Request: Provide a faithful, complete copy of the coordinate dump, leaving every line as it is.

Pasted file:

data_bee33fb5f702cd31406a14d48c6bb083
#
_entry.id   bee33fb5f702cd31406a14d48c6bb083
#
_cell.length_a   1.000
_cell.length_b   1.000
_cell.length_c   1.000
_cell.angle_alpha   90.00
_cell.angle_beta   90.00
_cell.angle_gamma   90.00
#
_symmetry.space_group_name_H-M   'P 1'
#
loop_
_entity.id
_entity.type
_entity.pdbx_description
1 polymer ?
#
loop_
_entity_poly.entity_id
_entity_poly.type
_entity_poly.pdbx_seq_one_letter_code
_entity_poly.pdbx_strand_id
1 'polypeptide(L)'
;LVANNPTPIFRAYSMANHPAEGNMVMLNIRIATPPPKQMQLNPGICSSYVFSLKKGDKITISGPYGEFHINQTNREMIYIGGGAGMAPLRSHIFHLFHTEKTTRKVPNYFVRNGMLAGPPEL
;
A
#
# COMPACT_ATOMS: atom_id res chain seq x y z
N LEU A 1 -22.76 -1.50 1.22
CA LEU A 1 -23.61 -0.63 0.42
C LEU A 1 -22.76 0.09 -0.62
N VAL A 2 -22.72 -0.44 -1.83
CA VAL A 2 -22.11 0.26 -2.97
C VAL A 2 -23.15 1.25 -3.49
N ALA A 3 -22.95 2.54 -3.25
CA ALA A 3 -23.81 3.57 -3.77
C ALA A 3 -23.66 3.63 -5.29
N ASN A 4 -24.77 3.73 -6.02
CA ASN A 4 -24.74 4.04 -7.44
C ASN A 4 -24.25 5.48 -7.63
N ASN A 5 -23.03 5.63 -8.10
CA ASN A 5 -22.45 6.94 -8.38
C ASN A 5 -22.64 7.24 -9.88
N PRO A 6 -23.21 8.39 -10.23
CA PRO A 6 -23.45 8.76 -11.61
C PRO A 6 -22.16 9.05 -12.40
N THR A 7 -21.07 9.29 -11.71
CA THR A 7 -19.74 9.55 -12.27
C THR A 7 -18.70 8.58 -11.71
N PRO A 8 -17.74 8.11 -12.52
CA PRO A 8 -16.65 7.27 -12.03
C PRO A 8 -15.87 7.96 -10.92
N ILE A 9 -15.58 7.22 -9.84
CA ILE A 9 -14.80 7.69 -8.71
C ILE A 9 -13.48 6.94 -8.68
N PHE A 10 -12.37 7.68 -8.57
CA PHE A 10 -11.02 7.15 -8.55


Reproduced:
data_bee33fb5f702cd31406a14d48c6bb083
#
_entry.id   bee33fb5f702cd31406a14d48c6bb083
#
_cell.length_a   1.000
_cell.length_b   1.000
_cell.length_c   1.000
_cell.angle_alpha   90.00
_cell.angle_beta   90.00
_cell.angle_gamma   90.00
#
_symmetry.space_group_name_H-M   'P 1'
#
loop_
_entity.id
_entity.type
_entity.pdbx_description
1 polymer ?
#
loop_
_entity_poly.entity_id
_entity_poly.type
_entity_poly.pdbx_seq_one_letter_code
_entity_poly.pdbx_strand_id
1 'polypeptide(L)'
;LVANNPTPIFRAYSMANHPAEGNMVMLNIRIATPPPKQMQLNPGICSSYVFSLKKGDKITISGPYGEFHINQTNREMIYIGGGAGMAPLRSHIFHLFHTEKTTRKVPNYFVRNGMLAGPPEL
;
A
#
# COMPACT_ATOMS: atom_id res chain seq x y z
N LEU A 1 -22.76 -1.50 1.22
CA LEU A 1 -23.61 -0.63 0.42
C LEU A 1 -22.76 0.09 -0.62
N VAL A 2 -22.72 -0.44 -1.83
CA VAL A 2 -22.11 0.26 -2.97
C VAL A 2 -23.15 1.25 -3.49
N ALA A 3 -22.95 2.54 -3.25
CA ALA A 3 -23.81 3.57 -3.77
C ALA A 3 -23.66 3.63 -5.29
N ASN A 4 -24.77 3.73 -6.02
CA ASN A 4 -24.74 4.04 -7.44
C ASN A 4 -24.25 5.48 -7.63
N ASN A 5 -23.03 5.63 -8.10
CA ASN A 5 -22.45 6.94 -8.38
C ASN A 5 -22.64 7.24 -9.88
N PRO A 6 -23.21 8.39 -10.23
CA PRO A 6 -23.45 8.76 -11.61
C PRO A 6 -22.16 9.05 -12.40
N THR A 7 -21.07 9.29 -11.71
CA THR A 7 -19.74 9.55 -12.27
C THR A 7 -18.70 8.58 -11.71
N PRO A 8 -17.74 8.11 -12.52
CA PRO A 8 -16.65 7.27 -12.03
C PRO A 8 -15.87 7.96 -10.92
N ILE A 9 -15.58 7.22 -9.84
CA ILE A 9 -14.80 7.69 -8.71
C ILE A 9 -13.48 6.94 -8.68
N PHE A 10 -12.37 7.68 -8.57
CA PHE A 10 -11.02 7.15 -8.55